Two years ago, a troubling incident occurred at Dublin Spa Center.
“I had a customer who wanted to buy muriatic acid along with small, individual pieces of galvanized plumbing,” said David Seim, general manager of the store in Dublin, Calif. “We sell both products, but I had a feeling he wasn’t using them for a pool or spa. After I told him the products were only for [that] purpose, he walked out.”
Unfortunately, Seim didn’t know that he could have told a local coordinator at the Federal Bureau of Investigations’ Weapons of Mass Destruction Directorate.
The FBI established the WMDD in 2006 to raise awareness of the use of certain chemicals — such as hydrogen peroxide, acetone and strong acids — to develop improvised explosives. Since then, the bureau has worked in conjunction with the pool and spa industry to disseminate information about this viable threat.
Despite these efforts, however, many retailers say they are unaware of the program. So the FBI recently stepped up its outreach.
The initiatives include supplying retailers with cards and handouts, an increased presence at industry events, and WMD coordinator visits to retail locations.
“They know their customers better than anyone,” said Justin Kita, an intelligence analyst at the bureau’s WMD Chemical Countermeasures Unit. “We want them to ask very simple questions, like what chemicals are [the customers] looking for, provide suggestions for chemicals, and ask [the customers] what they are intending to do with their chemicals.”
To deliver this message to a larger audience and strengthen the FBI’s relationship with the industry, Kita and a colleague attended the International Pool | Spa | Patio Expo in November as guests of the Association of Pool & Spa Professionals, with whom they gave a joint presentation. They also spoke at the APSP Retailers Council meeting.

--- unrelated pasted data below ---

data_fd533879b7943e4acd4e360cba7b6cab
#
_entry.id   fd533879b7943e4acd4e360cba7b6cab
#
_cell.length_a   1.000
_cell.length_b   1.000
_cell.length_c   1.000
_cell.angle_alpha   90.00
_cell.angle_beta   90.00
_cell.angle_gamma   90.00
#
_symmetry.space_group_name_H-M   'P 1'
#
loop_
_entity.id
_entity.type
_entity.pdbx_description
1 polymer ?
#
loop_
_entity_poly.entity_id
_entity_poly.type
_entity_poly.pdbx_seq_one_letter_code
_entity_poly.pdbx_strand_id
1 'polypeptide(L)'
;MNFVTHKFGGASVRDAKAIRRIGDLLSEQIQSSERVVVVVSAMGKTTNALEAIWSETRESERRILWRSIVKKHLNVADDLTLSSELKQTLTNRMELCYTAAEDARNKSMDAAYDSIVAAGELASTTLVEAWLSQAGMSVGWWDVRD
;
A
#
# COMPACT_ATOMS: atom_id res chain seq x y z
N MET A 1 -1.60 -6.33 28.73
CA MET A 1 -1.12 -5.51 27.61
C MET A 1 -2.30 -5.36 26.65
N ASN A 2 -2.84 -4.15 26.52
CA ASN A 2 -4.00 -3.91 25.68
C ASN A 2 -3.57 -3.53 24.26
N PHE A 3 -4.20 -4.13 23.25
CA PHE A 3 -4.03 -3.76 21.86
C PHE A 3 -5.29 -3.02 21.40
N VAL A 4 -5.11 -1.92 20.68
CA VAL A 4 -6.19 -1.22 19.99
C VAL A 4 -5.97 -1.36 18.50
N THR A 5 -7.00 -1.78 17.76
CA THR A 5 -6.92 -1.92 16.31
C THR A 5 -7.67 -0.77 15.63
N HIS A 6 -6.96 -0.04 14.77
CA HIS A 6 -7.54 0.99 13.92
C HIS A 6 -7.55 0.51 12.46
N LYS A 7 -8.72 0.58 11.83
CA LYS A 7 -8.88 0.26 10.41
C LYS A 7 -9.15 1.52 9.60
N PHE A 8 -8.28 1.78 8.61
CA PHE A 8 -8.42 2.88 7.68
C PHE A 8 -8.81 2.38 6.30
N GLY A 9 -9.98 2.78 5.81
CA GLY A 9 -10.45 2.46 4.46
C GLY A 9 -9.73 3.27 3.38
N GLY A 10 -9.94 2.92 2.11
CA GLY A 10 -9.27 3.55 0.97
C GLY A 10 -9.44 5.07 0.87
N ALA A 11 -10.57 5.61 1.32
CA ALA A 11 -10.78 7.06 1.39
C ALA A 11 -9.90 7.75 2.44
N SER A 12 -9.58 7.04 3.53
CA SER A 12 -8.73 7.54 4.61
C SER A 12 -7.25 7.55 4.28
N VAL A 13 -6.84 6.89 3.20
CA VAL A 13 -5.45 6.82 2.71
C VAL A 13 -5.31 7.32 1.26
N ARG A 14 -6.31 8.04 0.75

As another component of these countermeasures, local WMD coordinators are inviting professionals who deal with chemicals in all industries to attend a day of briefings. The session includes a look at the types of products that can be used to create weapons. To date, the FBI has hosted roughly 15 Chemical Industry Outreach workshops.
Howard Weiss, president of Contemporary Watercrafters in Gaithersburg, Md., attended an outreach day in September, which included a demonstration at the Marine Corps Base Quantico bomb range in Virginia, where he witnessed the explosive power of calcium hypochlorite, in addition to several other bombs.
“It surprised me that the products we sell over the counter, purchased in the right quantities and concentrations, could be fairly easily made into weapons of mass destruction,” said Weiss, who originally learned of the FBI’s warnings after receiving a mailer from one of his suppliers. A WMD coordinator also visited his store and introduced him to the FBI’s Bulk Pool Supply Tripwire program, which teaches the private sector what to look for and how to handle suspicious activity.
Additionally, some companies, including chemical manufacturer BioLab and distributor PoolCorp, have worked with the FBI to educate dealers about the awareness programs.
“In August, we were asked by the FBI to assist them in distributing an informational sheet to our pro dealer customers about indicators of peroxide-based explosives,” said Scott Newton, BioGuard brand manager. “In an effort to help the FBI and our dealers, we are continuing this awareness campaign by including the information in our H2Know education training sessions throughout the country.”
To report suspicious activity, visit https://tips.fbi.gov, or call 202.324.3777.